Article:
How Washington, D.C., is using social media to find missing children

There are 501 reported missing juvenile cases in Washington, D.C. in this year alone. What's being done?  

Andrew Harnik/AP
Rep. Cedric Richmond (D) of Lousina, the chairman of the Congressional Black Caucus, speaks to members of the media at the White House in Washington, D.C. Black members of Congress are calling for the Justice Department to help police investigate a large number of missing children in Washington.

On Tuesday, Rep. Cedric Richmond (D) Louisiana, who is the Congressional Black Caucus chairman, and Delegate Eleanor Holmes Norton (D) of the District of Columbia sent a letter to Attorney General Jeff Sessions and FBI Director James Comey.

Their topic of concern? The 501 missing-juvenile cases reported in Washington, D.C., since the beginning of this year. In their letter, obtained Thursday by the Associated Press, they urged the attorney general and Mr. Comey to "devote the resources necessary to determine whether these developments are an anomaly or whether they are indicative of an underlying trend that must be addressed."

As grim as that statistic sounds, it’s in keeping with the District’s annual missing-juvenile numbers, which have ranged between 2,000 and 2,600 over the past five years. Many of the children are also minorities. All but 22 of this year's cases have been resolved. 

Why are Representative Richmond and Delegate Holmes Norton speaking up now? While the number of missing youths in the District hasn’t dramatically increased, local police Commander Chanel Dickerson has become more vocal about the cases when they occur, increasingly using social media to spread the word when kids go missing – an important first step toward getting them back.

“We applaud Commander Dickerson for her efforts to bring attention to all missing children in the District, not just those that are classified as critical,” says Robert Lowery, vice president for the missing child division at the National Center for Missing and Exploited Children (NCMEC).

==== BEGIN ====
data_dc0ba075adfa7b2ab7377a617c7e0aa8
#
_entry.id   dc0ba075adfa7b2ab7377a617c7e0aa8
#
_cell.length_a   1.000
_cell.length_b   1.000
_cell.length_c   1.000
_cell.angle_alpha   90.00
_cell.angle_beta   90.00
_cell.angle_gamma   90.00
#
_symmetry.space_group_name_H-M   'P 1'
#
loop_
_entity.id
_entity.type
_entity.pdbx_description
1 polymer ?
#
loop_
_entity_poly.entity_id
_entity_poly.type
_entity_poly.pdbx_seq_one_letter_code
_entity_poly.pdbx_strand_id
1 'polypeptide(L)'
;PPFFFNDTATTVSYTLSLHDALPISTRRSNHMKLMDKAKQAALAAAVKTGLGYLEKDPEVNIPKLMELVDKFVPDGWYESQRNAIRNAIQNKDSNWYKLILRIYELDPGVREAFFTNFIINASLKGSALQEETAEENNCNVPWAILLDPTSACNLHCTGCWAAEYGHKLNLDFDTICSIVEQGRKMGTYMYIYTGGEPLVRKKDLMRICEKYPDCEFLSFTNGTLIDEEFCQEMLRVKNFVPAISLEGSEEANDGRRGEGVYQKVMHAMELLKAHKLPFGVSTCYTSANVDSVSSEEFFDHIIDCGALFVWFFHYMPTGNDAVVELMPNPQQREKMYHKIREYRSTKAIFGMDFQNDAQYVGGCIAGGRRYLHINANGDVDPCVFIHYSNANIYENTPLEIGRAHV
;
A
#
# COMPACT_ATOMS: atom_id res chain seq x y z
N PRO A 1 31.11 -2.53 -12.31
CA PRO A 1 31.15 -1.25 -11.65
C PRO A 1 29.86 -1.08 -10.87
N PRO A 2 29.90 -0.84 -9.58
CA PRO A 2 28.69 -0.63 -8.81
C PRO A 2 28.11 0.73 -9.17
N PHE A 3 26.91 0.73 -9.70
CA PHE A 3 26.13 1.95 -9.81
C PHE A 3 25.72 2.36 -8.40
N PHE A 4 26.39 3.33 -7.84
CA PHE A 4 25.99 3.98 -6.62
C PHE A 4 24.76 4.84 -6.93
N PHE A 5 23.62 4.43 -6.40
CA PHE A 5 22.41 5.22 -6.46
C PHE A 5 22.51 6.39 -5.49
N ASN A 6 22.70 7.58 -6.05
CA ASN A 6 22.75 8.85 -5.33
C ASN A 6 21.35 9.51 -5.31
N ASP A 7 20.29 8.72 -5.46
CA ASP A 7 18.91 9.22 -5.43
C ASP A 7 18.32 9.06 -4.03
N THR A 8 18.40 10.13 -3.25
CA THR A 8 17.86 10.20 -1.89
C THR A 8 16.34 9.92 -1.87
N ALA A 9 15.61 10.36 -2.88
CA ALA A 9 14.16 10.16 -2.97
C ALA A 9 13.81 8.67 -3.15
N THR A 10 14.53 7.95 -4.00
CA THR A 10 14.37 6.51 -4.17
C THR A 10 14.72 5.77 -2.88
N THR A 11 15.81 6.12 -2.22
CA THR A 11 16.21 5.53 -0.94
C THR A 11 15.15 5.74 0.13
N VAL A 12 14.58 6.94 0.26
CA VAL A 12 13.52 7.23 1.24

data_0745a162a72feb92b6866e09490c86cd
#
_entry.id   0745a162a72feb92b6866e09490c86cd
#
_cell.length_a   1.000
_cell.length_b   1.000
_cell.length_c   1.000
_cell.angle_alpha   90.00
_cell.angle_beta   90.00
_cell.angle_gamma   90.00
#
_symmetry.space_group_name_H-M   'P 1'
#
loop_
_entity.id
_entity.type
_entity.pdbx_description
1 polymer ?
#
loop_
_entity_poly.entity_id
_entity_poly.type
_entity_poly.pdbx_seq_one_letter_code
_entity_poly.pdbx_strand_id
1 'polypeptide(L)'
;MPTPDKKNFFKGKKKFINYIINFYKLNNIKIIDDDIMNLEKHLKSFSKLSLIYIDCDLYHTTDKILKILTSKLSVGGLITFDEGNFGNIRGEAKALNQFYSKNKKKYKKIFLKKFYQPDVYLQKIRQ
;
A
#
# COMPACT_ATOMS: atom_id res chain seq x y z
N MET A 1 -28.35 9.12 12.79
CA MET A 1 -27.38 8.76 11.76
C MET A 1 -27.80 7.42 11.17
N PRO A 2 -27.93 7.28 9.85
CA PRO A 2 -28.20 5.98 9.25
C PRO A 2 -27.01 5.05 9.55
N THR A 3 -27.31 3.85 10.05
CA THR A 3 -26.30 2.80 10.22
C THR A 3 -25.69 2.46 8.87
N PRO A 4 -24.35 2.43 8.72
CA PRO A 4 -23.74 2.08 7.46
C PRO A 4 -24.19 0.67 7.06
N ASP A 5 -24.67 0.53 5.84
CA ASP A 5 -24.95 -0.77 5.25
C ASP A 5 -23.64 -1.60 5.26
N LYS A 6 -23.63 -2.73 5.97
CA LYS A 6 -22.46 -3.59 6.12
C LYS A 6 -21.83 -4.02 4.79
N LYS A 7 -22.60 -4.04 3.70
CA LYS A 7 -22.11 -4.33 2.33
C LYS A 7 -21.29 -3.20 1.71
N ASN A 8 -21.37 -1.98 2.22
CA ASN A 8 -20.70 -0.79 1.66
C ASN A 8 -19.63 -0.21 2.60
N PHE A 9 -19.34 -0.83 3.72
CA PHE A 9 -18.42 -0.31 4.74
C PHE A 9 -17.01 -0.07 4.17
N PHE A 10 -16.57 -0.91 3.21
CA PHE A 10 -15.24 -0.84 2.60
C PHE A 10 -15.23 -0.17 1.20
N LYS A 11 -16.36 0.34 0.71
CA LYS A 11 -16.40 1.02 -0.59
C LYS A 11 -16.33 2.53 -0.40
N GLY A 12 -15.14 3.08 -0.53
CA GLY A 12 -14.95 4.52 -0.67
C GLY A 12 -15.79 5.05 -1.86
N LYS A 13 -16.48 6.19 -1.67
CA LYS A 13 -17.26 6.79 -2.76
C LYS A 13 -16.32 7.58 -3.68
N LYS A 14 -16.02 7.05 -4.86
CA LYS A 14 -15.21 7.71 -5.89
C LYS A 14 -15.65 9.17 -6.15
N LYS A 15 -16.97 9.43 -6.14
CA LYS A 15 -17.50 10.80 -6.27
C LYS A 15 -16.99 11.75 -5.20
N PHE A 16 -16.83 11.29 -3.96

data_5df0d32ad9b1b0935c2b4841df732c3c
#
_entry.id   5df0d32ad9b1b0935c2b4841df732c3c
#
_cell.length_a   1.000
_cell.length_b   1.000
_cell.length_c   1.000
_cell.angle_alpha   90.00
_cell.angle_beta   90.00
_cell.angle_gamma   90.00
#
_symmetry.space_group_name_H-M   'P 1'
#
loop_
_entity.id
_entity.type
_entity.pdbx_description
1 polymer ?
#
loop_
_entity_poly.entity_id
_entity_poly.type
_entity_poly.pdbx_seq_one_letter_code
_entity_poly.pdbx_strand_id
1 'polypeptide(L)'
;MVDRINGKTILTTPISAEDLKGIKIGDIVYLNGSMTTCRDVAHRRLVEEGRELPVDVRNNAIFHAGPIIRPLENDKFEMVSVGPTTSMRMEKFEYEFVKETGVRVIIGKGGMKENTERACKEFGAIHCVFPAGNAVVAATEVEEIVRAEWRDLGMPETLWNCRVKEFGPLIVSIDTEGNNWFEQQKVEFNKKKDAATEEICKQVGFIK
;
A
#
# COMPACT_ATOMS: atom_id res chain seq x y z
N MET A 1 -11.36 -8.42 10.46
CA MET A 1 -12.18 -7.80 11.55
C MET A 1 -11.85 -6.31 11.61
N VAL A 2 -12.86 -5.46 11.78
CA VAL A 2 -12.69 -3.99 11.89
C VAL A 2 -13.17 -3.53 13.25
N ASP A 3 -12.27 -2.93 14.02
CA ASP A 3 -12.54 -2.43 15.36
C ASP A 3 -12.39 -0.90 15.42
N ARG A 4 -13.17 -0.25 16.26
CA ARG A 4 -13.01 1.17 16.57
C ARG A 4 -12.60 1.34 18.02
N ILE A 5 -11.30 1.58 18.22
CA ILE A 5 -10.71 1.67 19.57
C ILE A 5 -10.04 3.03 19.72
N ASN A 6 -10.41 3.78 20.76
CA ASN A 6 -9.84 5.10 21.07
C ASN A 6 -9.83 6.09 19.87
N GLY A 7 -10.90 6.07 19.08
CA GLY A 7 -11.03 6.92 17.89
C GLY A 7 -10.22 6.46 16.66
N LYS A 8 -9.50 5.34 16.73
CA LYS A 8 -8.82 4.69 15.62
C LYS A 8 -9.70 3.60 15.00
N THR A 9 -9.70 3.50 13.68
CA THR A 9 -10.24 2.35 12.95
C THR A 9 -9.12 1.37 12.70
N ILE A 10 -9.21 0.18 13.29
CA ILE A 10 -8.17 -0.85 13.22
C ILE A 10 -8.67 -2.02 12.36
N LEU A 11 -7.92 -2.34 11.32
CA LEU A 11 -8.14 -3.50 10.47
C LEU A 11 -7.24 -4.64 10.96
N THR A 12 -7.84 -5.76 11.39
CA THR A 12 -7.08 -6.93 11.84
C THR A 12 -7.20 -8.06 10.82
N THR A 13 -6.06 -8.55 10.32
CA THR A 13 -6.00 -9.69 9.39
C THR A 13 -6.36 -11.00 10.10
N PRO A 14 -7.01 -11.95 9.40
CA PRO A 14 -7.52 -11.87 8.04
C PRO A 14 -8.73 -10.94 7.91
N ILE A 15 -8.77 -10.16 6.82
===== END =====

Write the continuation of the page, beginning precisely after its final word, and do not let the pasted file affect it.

Since 1998, “Amber Alerts” have warned Americans to be on the lookout for missing children. But not all cases warrant one; each Amber Alert requires that law enforcement have “reasonable belief ... that an abduction has occurred,” and that the victim is in “imminent danger,” and to have descriptive information to assist in a recovery.

In 2016, however, 90 percent of the cases that NCMEC handled didn’t meet these criteria. Instead, they fell under the “endangered runaways” category. This falls outside the purview not just of the Amber Alert system, but also public sympathy.

“I can frankly tell you that when we start talking about runaway children, we're dealing with a de-sensitized media and public,” Mr. Lowery explains in a phone interview with The Christian Science Monitor. “The automatic assumption is that these children are [having] behavioral problems.”  

In reality, he continues, they’re often fleeing abuse or grim family lives. The Fox affiliate in Washington, for example, recently highlighted one local girl who vanished for a week – then returned – earlier this month. Life at home had felt cramped: She had been living “crammed in a small two-bedroom apartment with seven others.” 

As the Huffington Post’s Julia Craven pointed out last week, the approximately 170,000 black minors who went missing last year are more likely to have fled situations like these. “Black and [Latino] teens, on average, are more vulnerable to the type of abuse that provokes a teen to run away from home because they are more likely to live in high-risk environments.”